How the Muslim Pro app got 9 million users in three years

Every once in a while, an interview stands out. The one with, Erwan Macé was one of them. 

I met Erwan in unusual circumstances. I was Paris for LeWeb, Europe’s most important web conference, surrounded by Lebanese, Jordanian and Saudi entrepreneurs who came all this way to showcase the region’s dynamism. After two days of intense interviewing about the MENA region I met with Macé, a French entrepreneur living in Singapore who’s developing an app to facilitate Muslims’ everyday lives. Twenty minutes into the interview, a cleaning person interrupted us to thank Macé for his app, which he and his family use daily!

It’s understandable: MuslimPro is a useful app and easy to use. When it launched, at the end of Ramadan 2010, its only function was to reminder users of the time of the five prayers based on their location. At that time, there were many apps with the same mission – around 200 according to Macé – but MuslimPro stood out, probably because it was build by a web professional and not a cleric,and thus focused on user experience, and because it had been developed in three languages, Indonesian, English, and French.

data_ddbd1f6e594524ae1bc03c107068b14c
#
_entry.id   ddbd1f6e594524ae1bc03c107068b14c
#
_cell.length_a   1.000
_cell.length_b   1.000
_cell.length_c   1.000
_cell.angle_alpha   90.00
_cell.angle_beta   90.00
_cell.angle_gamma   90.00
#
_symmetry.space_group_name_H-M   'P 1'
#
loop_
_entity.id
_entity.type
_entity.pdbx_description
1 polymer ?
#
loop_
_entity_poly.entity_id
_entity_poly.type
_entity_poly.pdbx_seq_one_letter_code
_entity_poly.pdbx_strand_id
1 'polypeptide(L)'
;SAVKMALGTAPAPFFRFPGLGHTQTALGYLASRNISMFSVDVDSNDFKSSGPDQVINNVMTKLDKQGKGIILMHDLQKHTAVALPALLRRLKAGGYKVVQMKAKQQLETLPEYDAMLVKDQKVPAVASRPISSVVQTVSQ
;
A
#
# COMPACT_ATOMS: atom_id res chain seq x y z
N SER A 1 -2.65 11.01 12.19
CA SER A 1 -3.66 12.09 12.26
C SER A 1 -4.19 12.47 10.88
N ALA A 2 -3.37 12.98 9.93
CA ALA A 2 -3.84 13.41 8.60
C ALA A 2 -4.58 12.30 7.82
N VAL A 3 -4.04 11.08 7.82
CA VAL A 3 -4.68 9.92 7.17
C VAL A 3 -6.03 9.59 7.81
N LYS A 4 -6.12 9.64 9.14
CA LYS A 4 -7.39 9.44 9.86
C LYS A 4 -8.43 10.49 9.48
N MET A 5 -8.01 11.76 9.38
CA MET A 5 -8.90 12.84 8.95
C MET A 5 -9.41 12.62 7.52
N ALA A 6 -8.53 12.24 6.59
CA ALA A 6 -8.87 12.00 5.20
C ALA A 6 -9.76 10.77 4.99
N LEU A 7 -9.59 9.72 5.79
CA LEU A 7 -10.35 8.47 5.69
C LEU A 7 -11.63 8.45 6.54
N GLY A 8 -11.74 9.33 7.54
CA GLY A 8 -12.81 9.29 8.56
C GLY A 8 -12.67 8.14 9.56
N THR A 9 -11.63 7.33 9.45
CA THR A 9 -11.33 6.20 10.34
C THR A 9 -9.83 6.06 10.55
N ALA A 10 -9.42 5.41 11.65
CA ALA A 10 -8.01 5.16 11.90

Since then, the app expanded. Now available in 15 languages, it offers new functionalities including the Qibla (indicating the direction of the Kaaba), audio recording, translation of the Qu’ran in 15 languages, a calendar with all the Muslim holidays, greeting cards, and a listing of close halal restaurants based on Foursquare API.

The app has been downloaded 9 million times on both iOS and Android.

This was an unexpected success. During the first year, MuslimPro was only a side project for Macé to test the Indonesian market, which he believed was going to be the next big web market. A few weeks on, he realized that the app was actually getting a lot of traction in Western countries with strong Muslim minorities. This is still true today, and you can find countries like France, the US, and Germany in the list of the app’s top 10 countries.

For now, MuslimPro is getting 55% of its revenue from in-app purchases – you can download retro or international muezzin calls for your prayer reminders – and 45% from advertismenet.

In the long term, Erwan wants to turn Muslim Pro into a Muslim community platform. He’s thinking about a slew of new services like a halal food review service, a traditional dating service – think Et3arraf – and even a social media branch.

At the end if the day, community is Muslim Pro’s strength. Thanks to its focus on user experience, Macé managed to create an engaged and qualified community, on which he could rely to launch new social services.

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